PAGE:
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From "Jukka Zitting" <jukka.zitt...@gmail.com>
Subject Re: NGP: Prototyping
Date Fri, 23 Nov 2007 11:15:23 GMT

On Nov 23, 2007 10:23 AM, Thomas Mueller <thomas.tom.mueller@gmail.com> wrote:
> In any case, I wouldn't architect Jackrabbit around memory mapped
> files.

I guess you're right, thanks for the background.

I was hoping to offload paging features (when to load a part of the
file to memory and when to discard it) to the operating system, but it
seems like we need to handle that explicitly.

> Your patch exposes java.nio.ByteBuffer: Record.getBuffer(); I'm
> not sure why this is required.

Instead of parsing node data structures into Java object graphs, I
would like to access them directly using the on-disk serialization
format. For example a Node.getNodes() call should return an iterator
that just keeps a pointer for traversing the underlying buffer. This
would be perfect with a memory mapped file, but I guess we need to
provide some other way to get random access to the underlying records.

> > > Journal:
> > > "A record is never modified or removed once it has been added to a
> > > journal.". I agree, if there is a mechanism to removing old journal
> > > files.
> >
> > The way I see it, during normal operation we only need to be able to
> > append data to the file, so this shouldn't be a problem. At some
> > points the journal file needs to be vacuumed to save space, but that
> > operation would typically produce a new file that's then used to
> > replace the old journal. I'm not yet sure how often and at which
> > points such vacuuming needs to take place.
> I'm a bit worried that for long running processes (and Jackrabbit
> usually runs on the server) this could be a problem.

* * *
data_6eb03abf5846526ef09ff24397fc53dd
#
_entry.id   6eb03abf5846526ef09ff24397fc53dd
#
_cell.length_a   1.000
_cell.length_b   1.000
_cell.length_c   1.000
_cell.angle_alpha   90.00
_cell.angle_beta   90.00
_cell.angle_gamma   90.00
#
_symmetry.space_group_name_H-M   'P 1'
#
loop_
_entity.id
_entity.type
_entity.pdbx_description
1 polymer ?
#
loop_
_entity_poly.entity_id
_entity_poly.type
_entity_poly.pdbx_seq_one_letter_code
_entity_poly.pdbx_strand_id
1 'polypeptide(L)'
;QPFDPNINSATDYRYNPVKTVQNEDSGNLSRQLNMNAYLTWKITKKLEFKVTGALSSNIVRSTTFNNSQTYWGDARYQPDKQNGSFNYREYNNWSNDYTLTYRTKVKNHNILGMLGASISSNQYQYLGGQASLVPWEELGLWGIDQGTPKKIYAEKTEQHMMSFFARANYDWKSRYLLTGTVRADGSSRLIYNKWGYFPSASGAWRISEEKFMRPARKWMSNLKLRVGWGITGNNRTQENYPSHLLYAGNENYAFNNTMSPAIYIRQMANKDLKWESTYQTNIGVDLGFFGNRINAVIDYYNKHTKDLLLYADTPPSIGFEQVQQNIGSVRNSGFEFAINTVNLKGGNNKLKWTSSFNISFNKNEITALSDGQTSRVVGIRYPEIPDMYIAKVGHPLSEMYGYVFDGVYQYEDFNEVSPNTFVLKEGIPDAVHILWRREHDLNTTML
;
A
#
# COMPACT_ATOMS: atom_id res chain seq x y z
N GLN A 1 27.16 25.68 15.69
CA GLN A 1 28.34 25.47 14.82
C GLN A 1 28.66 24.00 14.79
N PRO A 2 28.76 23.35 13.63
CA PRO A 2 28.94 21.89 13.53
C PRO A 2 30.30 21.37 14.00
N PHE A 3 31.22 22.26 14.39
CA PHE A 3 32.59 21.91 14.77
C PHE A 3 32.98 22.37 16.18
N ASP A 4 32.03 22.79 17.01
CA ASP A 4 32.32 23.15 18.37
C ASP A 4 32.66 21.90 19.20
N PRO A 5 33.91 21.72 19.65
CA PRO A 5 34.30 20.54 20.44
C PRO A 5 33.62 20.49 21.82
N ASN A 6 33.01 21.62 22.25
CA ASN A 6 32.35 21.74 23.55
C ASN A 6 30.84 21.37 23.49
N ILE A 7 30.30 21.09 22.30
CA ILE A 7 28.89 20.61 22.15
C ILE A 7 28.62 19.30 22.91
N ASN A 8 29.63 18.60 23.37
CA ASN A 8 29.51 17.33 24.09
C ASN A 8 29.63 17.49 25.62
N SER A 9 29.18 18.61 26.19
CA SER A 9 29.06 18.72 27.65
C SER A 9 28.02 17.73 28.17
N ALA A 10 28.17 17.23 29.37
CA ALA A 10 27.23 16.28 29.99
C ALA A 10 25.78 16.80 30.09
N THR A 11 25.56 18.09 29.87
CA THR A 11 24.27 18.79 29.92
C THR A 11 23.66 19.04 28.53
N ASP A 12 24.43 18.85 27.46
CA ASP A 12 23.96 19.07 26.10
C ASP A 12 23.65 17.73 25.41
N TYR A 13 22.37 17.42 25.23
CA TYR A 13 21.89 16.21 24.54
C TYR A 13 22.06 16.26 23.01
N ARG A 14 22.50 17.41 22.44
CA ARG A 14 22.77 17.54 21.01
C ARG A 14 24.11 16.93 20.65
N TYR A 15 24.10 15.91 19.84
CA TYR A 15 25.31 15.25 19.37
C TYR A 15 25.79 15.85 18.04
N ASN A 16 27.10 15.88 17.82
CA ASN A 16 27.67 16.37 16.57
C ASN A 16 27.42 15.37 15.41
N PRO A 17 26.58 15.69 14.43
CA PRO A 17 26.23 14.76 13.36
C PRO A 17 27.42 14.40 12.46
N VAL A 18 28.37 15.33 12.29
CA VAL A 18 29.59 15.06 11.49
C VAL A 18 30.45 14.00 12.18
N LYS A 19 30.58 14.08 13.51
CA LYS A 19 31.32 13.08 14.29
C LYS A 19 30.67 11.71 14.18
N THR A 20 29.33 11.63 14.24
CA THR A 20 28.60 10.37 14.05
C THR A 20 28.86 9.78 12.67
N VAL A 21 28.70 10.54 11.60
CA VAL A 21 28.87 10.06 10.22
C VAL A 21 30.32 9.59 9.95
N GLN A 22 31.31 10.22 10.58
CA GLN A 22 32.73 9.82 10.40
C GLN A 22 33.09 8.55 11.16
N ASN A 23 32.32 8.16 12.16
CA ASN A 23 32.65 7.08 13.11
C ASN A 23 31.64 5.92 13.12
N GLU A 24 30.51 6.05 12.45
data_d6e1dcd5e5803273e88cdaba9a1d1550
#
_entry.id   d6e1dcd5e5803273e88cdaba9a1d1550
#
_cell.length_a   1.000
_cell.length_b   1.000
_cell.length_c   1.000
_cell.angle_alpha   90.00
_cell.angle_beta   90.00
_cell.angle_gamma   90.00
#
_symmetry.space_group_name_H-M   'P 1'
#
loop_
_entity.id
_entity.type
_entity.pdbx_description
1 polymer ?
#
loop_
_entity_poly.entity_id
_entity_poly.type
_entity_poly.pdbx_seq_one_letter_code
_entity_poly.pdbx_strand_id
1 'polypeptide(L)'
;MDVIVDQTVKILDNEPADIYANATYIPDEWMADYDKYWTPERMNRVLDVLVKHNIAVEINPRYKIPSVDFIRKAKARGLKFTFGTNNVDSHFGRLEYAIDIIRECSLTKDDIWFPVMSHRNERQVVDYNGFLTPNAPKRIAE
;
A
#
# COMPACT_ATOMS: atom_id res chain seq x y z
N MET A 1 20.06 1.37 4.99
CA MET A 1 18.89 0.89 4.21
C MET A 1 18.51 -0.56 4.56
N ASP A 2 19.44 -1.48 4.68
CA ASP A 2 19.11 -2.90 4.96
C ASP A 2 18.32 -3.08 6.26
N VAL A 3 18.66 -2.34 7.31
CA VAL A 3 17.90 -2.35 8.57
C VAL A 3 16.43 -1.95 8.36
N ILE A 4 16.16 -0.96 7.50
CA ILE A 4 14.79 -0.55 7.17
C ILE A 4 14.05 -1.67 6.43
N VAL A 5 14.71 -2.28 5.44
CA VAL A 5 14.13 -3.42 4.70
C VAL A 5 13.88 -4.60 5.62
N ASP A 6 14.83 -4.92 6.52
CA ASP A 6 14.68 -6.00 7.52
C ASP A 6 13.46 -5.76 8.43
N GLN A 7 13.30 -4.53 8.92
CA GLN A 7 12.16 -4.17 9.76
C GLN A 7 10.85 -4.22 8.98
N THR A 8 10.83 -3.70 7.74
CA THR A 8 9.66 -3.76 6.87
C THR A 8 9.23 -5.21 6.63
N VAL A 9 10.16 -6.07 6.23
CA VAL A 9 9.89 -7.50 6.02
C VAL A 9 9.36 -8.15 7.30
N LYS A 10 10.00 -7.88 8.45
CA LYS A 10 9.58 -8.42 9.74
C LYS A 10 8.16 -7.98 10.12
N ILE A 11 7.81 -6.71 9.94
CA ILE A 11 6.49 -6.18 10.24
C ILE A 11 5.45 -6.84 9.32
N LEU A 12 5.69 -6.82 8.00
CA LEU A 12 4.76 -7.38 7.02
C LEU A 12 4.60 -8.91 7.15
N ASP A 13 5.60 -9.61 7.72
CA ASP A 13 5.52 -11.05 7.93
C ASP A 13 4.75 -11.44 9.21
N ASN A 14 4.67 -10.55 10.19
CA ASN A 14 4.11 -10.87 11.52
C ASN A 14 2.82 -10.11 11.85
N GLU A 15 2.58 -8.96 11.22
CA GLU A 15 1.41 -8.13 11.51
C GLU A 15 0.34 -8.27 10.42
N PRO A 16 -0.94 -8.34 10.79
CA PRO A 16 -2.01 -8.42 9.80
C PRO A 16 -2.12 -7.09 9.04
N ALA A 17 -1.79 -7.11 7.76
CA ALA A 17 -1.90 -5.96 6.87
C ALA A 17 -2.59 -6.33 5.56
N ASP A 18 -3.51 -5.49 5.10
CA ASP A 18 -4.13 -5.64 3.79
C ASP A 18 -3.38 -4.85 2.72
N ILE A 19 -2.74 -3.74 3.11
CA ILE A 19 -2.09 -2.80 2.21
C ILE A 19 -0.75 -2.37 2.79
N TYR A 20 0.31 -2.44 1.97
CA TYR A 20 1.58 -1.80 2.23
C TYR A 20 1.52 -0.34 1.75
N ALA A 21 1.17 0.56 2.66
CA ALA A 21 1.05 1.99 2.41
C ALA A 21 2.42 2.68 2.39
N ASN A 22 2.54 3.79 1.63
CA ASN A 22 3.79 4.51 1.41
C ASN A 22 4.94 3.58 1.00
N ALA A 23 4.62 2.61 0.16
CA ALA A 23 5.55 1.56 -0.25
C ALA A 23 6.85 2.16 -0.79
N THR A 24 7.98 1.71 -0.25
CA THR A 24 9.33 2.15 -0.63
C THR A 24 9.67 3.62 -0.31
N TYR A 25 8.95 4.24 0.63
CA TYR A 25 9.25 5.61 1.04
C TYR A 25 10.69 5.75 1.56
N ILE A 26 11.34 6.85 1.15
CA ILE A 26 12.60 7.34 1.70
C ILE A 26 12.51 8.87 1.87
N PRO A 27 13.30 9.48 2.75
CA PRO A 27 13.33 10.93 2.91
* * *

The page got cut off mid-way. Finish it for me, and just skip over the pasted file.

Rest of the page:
If we don't need to worry about the problem of not being able to
delete mapped files, then there should be no problem compacting the
journal and removing old files while Jackrabbit is running.

> > Also, I have an experimental C version of the journal and tree code.
> > The idea behind that is possibly to implement a mod_dav module to
> > enable direct WebDAV access to the tree structure stored in the
> > journal.
> I don't understand why you would write a WebDAV server in C. What
> advantages does this have?

I'm doing it mostly as a proof of concept.

> I see there are systems where Java is not supported. However now that
> Java is the most common programming language, and that Java has become
> more open source, I don't understand why.

There are many cases where a full Java stack is not available (even if
installed on a system). For example a typical Apache+PHP server. It
would be nice to make general content repository features easily
available for such systems.

Also, it's much easier to integrate a C library with various other
programming languages and environments.

> JNI has a big overhead, both performance wise and development wise.
> [...]
> So I don't buy the 'performance' argument - unless you can show I'm
> wrong of course ;-)

I guess you're right.


Jukka Zitting

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